17 December 2017

Consider.. The God – Given Role of Woman

“The Lord God said, “It is not good for the man to be alone, I will make a helper suitable for him.”…The Lord God made a woman…” (Genesis 2:18&22)

Recently a few items in the media have stopped me in my tracks and have caused me to consider what I really believe it means to be a Godly woman in the 21st century. Ever since our suffragette sisters fought for our emancipation we women have believed that we can have it all – no door should be barred to us and all should be possible. Career, family, financial independence, education – it should all be there for the taking. I am glad to have had the opportunity to study at university level and to have forged a career for myself. I am grateful that the work of women in previous years has offered me more freedom to make choices in my own life. However, over the last few years this idea that I, as a woman, should ‘have it all’ has felt like a lot on my plate. Am I the only one who feels that the pull of family, the pull of career, and the pull of further education are just one pull too many? This has caused me, on numerous occasions, to wonder about what God wants for me, as a woman living in this aspirational, ‘all things are possible’ age.

One of the media items that arrested my attention on this issue was a television series entitled, ‘Living with the Amish’ which aired a few months ago on Channel Four. The basic premise was that a group of slightly skeptical teenagers from the UK travelled to America to spend time living with families in various Amish communities, experiencing their unique culture and learning from their values. This series is still available for viewing on 4oD and I would encourage you to watch at least one episode. I believe it will challenge you to contemplate how we, as Christians, should be taking more of a stand in promoting and upholding our Godly values in this modern, secular culture. However, the reason it stopped me in my tracks was that I was struck by the great dignity, strength, and worth the Amish women felt as they fulfilled their clearly defined role of ‘female’ in their community. It was plain to see that they were submissive to their husbands and held a very domesticated position, yet they were not downtrodden workhorses. They were joyful in their God-given role and exuded great purpose in their lives. It baffled the British teenagers, especially the girls, and it resonated with me. I found myself envious of their clearly defined positions and their uncomplicated desire to nurture their children and be devoted to the home. Their example drew my attention to the book of Proverbs, chapter 31, within which we are given a very detailed picture of ‘The Wife of Noble Character’. She is quite the woman! Interestingly her self worth and fulfillment comes from the tasks she carries out for her husband, her children, and those in need in her community. Her role is that of nurturer, or as we are defined in the very beginning, as ‘helper’. “She gets up while it is still dark; she provides food for her family and portions for her servant girls…She opens her arms to the poor and extends her hands to the needy.” (Proverbs 31:15&20) When we, as Godly women ignore or suppress this desire to nurture I believe we miss out on a fundamental, God-given part of our nature. And please understand, you do not need to be married or have a brood of children in your midst to exercise these female qualities. Caring for and reaching out to family members, friends, people in church or people with needs on our streets uses the same nurturing gifts. It is true to say that many a feminist would have me hung drawn and quartered for making the comment, but I believe God has given each woman a nurturing heart and His design is perfect.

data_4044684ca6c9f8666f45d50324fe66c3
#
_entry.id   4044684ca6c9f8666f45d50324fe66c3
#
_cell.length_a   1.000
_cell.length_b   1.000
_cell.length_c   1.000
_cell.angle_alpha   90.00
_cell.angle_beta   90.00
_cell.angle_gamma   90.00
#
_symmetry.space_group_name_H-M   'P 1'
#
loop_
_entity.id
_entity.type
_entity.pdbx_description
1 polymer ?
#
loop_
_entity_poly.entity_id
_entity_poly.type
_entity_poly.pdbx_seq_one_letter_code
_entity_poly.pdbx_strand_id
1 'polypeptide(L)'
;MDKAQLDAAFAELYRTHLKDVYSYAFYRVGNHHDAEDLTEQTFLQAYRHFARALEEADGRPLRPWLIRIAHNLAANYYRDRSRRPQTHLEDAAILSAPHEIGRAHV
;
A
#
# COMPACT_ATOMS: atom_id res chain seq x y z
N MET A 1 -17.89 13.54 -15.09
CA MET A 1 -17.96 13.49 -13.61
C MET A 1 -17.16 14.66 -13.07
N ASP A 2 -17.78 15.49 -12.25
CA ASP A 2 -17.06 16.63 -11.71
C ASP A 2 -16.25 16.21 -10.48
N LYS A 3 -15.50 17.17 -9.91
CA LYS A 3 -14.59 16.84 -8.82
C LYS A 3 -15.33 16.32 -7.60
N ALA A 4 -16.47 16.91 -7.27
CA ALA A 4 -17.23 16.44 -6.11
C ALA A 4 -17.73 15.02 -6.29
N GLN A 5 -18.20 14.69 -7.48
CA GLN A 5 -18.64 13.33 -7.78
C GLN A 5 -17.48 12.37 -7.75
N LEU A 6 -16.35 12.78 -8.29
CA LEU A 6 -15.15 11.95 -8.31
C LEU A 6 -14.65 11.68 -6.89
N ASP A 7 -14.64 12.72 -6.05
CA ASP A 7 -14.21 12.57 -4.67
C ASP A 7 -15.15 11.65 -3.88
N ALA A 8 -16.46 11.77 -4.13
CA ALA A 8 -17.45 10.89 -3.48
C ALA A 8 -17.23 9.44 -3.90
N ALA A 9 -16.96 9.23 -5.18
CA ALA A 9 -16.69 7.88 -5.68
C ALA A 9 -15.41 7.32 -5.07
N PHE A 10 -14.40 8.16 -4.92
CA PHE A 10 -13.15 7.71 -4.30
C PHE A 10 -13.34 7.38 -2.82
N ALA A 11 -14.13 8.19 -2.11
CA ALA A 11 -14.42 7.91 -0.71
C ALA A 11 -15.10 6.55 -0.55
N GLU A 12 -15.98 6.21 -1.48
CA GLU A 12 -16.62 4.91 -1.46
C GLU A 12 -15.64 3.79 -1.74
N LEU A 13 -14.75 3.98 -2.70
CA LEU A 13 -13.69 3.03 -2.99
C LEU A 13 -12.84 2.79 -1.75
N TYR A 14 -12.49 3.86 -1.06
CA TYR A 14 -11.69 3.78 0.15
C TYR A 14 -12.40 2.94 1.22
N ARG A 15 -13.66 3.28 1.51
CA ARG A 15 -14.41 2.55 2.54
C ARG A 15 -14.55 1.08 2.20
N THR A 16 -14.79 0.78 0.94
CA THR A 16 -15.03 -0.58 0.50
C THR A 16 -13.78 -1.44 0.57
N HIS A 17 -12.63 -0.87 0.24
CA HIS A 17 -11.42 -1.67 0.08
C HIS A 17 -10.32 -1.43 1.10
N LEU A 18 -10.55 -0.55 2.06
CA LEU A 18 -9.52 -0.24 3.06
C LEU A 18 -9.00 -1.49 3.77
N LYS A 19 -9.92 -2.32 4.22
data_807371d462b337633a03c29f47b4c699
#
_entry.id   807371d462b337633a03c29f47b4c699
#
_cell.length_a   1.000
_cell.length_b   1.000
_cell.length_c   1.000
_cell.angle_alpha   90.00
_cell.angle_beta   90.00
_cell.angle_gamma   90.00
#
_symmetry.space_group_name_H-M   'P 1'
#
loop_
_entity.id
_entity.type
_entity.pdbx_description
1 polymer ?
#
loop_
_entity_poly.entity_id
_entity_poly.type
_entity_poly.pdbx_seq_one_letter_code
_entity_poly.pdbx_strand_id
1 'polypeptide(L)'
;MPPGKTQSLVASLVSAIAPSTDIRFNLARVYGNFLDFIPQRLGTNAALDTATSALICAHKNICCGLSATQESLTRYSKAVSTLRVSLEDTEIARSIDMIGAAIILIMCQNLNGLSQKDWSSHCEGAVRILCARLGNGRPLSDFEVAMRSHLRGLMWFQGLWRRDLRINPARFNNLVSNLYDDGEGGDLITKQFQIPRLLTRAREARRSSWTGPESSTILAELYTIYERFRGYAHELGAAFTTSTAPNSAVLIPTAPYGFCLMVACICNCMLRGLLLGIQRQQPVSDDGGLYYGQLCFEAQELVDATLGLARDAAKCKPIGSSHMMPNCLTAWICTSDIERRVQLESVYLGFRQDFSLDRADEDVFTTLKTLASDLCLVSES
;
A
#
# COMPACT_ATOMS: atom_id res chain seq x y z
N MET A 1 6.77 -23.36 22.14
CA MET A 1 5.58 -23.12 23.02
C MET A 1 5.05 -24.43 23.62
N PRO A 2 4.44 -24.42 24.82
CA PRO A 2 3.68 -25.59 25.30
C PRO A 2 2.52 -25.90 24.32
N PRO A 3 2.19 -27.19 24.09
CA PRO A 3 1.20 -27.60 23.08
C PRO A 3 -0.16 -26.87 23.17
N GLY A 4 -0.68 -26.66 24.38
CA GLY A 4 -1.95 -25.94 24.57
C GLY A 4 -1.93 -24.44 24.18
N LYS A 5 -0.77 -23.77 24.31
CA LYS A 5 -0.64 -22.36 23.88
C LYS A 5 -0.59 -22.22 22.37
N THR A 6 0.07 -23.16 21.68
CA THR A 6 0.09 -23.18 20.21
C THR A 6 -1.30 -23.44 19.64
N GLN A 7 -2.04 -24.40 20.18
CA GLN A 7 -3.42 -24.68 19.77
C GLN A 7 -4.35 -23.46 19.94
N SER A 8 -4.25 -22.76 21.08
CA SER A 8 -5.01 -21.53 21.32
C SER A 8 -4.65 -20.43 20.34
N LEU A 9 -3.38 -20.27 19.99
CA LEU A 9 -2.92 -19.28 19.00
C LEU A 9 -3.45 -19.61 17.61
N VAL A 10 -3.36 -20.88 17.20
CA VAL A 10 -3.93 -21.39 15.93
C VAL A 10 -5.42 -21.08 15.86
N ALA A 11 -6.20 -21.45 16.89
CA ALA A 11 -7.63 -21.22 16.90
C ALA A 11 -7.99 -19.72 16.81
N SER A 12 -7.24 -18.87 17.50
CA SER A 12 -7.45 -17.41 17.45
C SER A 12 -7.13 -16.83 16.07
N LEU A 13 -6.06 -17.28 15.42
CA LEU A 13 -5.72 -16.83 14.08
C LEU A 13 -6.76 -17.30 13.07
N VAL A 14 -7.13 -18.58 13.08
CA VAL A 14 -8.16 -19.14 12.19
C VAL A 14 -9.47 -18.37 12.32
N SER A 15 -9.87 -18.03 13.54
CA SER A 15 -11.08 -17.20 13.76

Now, I have to say that after watching an episode of ‘Living with the Amish’ each week I would turn to my husband and wistfully say, “I wish I could be like those women.” He would respond with a chuckle and glance, not so subtly, towards the unwashed dishes on the draining board and the pile of ironing defying gravity as it balanced twice the height of the basket. The truth is, I am a stay-at-home mum and I know God has called me to focus on raising and nurturing our children, but I do struggle to be enthused by keeping house. I have always felt discordance in my spirit over the desire to be a good wife and mother, and the desire to use the talents I believe God has given me in a working environment. The great joy I have discovered is that these two do not have to be dichotomies – rather they are both sides of my nature. The Wife of Noble Character in Proverbs is a capable woman, “She considers a field and buys it; out of her earnings she plants a vineyard. She sets about her work vigorously; her arms are strong for her tasks.” (v 17-18) This model of womanhood provided in Scripture is able to use her God-given skills to benefit her family. We shouldn’t feel guilty about wanting to use our minds and our talents. However, please do be aware that, like so many things in life, balance is the key. The wife of noble character does not neglect the nurturing of her family in order to pursue her own interests, rather her work outside the home enriches her family and enables her to provide greater care, “When it snows, she has no fear for her household; for all of them are clothed in scarlet. She makes coverings for her bed…” (v 21-22) In my experience I have felt most overstretched and unhappy when I have tried to do it all, all of the time – full-time job and full-time carer of children, home and family. Thankfully God does not demand this from us. I believe our culture puts this pressure on our shoulders. Our Father wants us to fully enter into our purpose as women, and in that we will find great fulfillment, security and joy. This is what I am pursuing and I encourage you to take a moment to consider your God-given role in life.

Christine Cordner